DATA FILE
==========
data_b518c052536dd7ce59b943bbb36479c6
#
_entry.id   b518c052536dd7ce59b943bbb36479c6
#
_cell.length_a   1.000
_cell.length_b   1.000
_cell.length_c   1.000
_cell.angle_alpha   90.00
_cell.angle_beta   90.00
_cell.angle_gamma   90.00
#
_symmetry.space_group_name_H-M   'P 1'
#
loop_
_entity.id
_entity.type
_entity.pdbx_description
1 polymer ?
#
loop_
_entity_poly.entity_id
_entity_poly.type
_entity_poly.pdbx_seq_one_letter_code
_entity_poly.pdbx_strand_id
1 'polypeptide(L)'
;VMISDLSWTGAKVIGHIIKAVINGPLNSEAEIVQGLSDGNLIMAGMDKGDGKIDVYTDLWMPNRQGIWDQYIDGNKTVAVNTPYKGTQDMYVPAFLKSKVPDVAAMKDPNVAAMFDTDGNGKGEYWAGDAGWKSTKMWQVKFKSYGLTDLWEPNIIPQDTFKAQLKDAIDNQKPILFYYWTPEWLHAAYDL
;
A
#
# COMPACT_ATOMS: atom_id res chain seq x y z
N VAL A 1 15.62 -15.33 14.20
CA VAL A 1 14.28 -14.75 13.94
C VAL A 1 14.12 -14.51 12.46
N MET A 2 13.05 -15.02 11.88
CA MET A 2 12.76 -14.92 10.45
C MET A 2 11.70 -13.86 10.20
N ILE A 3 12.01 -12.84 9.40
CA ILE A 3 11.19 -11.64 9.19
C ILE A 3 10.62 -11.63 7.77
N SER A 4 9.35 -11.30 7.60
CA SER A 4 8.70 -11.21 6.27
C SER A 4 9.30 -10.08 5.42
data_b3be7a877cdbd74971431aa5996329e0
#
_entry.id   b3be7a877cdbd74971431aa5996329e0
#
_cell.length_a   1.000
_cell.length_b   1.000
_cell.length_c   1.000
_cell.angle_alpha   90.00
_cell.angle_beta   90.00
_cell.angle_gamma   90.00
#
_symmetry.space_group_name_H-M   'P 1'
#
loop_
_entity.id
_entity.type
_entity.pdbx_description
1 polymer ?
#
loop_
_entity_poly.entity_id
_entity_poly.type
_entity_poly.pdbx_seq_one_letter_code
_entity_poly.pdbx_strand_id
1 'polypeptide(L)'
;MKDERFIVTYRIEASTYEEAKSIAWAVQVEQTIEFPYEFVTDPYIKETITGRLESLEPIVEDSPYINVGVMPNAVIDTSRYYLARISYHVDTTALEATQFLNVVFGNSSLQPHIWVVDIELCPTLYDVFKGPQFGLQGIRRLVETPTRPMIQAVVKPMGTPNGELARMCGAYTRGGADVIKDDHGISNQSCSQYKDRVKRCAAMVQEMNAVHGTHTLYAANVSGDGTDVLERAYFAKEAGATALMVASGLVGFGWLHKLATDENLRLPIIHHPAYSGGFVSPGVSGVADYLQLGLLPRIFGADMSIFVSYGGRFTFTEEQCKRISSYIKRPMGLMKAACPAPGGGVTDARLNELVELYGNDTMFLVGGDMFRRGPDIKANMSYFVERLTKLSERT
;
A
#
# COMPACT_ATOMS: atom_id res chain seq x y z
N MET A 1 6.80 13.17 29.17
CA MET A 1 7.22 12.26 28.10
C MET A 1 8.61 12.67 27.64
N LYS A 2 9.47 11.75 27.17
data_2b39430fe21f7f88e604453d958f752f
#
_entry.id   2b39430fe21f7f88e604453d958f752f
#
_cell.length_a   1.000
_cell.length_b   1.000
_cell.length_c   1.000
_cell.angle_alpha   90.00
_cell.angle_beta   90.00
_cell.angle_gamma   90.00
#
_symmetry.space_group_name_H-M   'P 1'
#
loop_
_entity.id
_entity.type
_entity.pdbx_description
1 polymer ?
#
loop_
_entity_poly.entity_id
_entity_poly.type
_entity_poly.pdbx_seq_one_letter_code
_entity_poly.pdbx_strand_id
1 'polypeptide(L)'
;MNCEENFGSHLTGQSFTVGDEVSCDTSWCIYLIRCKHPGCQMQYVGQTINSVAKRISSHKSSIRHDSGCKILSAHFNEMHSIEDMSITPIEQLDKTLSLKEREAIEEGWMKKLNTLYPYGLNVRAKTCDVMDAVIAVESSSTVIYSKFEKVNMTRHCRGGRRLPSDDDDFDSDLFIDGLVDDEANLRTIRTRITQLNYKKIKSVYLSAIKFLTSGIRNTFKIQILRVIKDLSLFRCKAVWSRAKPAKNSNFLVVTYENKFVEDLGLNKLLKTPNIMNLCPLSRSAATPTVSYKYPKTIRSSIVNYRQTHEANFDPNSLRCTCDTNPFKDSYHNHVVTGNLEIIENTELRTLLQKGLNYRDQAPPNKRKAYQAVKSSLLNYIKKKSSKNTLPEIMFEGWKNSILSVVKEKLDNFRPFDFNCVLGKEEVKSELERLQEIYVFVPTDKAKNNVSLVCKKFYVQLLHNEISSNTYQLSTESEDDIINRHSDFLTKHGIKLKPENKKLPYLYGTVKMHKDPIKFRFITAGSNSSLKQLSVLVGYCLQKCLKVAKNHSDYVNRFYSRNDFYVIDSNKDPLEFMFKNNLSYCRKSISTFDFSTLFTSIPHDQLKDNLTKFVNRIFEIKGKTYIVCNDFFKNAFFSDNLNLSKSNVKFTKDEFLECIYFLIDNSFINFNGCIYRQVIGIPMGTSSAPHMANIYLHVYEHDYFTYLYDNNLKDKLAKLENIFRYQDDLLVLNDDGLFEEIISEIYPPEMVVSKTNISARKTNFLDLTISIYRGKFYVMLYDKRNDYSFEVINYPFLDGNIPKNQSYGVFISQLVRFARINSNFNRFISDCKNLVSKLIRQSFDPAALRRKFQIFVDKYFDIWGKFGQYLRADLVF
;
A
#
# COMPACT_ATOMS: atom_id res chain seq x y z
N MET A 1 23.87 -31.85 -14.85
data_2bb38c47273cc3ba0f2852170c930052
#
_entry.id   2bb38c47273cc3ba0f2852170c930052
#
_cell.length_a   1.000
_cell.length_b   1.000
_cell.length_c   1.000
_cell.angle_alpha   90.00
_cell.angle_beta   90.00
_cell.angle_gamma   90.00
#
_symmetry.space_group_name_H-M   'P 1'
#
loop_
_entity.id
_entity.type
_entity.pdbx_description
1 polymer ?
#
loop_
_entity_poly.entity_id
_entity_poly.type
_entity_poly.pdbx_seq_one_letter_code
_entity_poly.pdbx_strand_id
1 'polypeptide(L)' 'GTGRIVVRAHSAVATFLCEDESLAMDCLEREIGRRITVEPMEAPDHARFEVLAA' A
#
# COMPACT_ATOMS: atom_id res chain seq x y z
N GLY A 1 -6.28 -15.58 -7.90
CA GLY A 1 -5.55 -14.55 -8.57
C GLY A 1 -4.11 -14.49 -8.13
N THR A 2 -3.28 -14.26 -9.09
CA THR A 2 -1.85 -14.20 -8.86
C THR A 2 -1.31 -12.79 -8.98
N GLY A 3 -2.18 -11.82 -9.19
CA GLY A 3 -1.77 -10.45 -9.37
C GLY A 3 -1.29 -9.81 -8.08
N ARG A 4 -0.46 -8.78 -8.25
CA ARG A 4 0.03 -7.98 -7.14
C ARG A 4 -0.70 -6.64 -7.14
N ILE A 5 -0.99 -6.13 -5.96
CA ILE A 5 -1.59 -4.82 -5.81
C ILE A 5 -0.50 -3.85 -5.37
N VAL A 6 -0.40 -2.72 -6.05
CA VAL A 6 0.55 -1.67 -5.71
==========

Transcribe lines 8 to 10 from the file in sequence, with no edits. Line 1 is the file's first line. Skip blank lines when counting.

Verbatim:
_cell.angle_alpha   90.00
_cell.angle_beta   90.00
_cell.angle_gamma   90.00